This is the ideal extreme case of what is called a commercial crisis. There is said to be a commercial crisis, when a great number of merchants and traders at once, either have, or apprehend that they shall have, a difficulty in meeting their engagements. The most usual cause of this general embarrassment is the recoil of prices after they have been raised by a spirit of speculation, intense in degree, and extending to many commodities. Some accident which excites expectations of rising prices, such as the opening of a new foreign market, or simultaneous indications of a short supply of several great articles of commerce, sets speculation at work in several leading departments at once. The prices rise, and the holders realize, or appear to have the power of realizing, great gains. In certain states of the public mind, such examples of rapid increase of fortune call forth numerous imitators, and speculation not only goes much beyond what is justified by the original grounds for expecting rise of price, but extends itself to articles in which there never was any such ground: these, however, rise like the rest as soon as speculation sets in. At periods of this kind a great extension of credit takes place. Not only do all whom the contagion reaches employ their credit much more freely than usual; but they really have more credit, because they seem to be making unusual gains, and because a generally reckless and adventurous feeling prevails, which disposfes people to give as well as take credit more largely than at other times, and give it to persons not entitled to it. In this manner, in the celebrated speculative year 1825, and at various other periods during the present century, the prices of many of the principal articles of commerce rose greatly, without any fall in others, so that general prices might, without incorrectness, be said to have risen.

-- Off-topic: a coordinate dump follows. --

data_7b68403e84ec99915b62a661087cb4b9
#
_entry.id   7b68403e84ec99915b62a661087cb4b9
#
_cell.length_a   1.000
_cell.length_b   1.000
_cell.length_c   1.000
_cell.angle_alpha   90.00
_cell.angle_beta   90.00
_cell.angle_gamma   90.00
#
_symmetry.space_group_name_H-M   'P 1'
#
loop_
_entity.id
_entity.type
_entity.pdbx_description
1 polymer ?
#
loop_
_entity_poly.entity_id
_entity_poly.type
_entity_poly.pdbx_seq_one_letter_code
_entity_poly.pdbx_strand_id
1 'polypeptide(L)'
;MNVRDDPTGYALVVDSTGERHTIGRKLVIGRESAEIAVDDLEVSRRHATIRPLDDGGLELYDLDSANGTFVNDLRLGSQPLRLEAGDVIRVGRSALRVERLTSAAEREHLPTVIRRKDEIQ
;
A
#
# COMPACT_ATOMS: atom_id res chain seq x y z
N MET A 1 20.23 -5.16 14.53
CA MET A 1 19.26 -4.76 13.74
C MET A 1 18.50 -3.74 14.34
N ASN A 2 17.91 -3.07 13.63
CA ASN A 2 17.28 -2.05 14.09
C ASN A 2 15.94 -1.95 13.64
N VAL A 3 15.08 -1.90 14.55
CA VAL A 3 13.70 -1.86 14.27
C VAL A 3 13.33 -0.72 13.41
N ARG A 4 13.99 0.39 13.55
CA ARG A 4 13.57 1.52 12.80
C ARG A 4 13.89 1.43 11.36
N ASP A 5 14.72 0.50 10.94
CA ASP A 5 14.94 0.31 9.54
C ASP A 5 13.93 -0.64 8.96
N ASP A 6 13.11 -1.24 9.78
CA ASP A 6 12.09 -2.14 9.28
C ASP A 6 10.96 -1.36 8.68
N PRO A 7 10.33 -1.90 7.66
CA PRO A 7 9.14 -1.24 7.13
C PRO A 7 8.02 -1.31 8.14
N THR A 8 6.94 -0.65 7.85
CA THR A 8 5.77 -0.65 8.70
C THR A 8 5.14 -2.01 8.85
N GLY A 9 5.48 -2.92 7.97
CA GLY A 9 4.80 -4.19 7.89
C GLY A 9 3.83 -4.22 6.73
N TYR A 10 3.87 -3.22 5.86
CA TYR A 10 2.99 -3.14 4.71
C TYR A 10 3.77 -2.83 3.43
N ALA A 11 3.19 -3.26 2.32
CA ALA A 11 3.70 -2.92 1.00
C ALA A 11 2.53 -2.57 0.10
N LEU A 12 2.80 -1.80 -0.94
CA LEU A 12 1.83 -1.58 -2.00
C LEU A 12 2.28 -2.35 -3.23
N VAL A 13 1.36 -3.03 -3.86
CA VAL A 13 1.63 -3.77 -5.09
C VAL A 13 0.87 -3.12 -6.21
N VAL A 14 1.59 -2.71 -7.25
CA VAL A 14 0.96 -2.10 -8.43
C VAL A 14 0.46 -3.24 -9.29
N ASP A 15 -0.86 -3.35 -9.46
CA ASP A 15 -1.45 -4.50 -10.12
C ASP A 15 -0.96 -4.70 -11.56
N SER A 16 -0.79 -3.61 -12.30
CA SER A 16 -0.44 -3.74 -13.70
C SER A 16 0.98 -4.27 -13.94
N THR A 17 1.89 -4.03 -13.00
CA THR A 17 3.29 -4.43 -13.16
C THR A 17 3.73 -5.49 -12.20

When, after such a rise, the reaction comes, and prices begin to fall, though at first perhaps only through the desire of the holders to realize, speculative purchases cease: but were this all, prices would only fall to the level from which they rose, or to that which is justified by the state of the consumption and of the supply. They fall, however, much lower; for as, when prices were rising, and everybody apparently making a fortune, it was easy to obtain almost any amount of credit, so now, when everybody seems to be losing, and many fail entirely, i-^is with difficulty that firms of known solidity can obtain even the credit to which they are accustomed, and which it is the greatest inconvenience to them to be without; because all dealers have engagements to fulfil, and nobody feeling sure that the portion of his means which he has entrusted to others will be available in time, no one likes to part with ready money, or to postpone his claim to it. To these rational considerations there is superadded, in extreme cases, a panic as unreasoning as the previous over-confidence; money is borrowed for short periods at almost any rate of interest, and sales of goods for immediate payment are made at almost any sacrifice. Thus general prices, during a commercial revulsion, fall as much below the usual level as during the previous period of speculation they have risen above it: the fall, as well as the rise, originating not in anything affecting money, but in the state of credit; an unusually extended employment of credit during the earlier period, followed by a great diminution, never amounting, however, to an entire cessation of it, in the later. <

It is not, however, universally true that the contraction of credit, characteristic of a commercial crisis, must have been preceded by an extraordinary and irrational extension of it. There are other causes; and one of the more recent crises, that of 1847, is an instance, having been preceded by no particular extension of credit, and by no speculations; except those in railway shares, which, though in many cases extravagant enough, yet being carried on mostly with that portion of means which the speculators could afford to lose, were not calculated to produce the wide-spread ruin which arises from vicissitudes of price in the commodities in which men habitually deal, and in which the bulk of their capital is invested. The crisis of 1847 belonged to another class of mercantile phenomena. Thefre occasionally happens a concurrence of circumstances tending to withdraw from the loan market a considerable portion of the capital which usually supplies it. These circumstances, in the present case,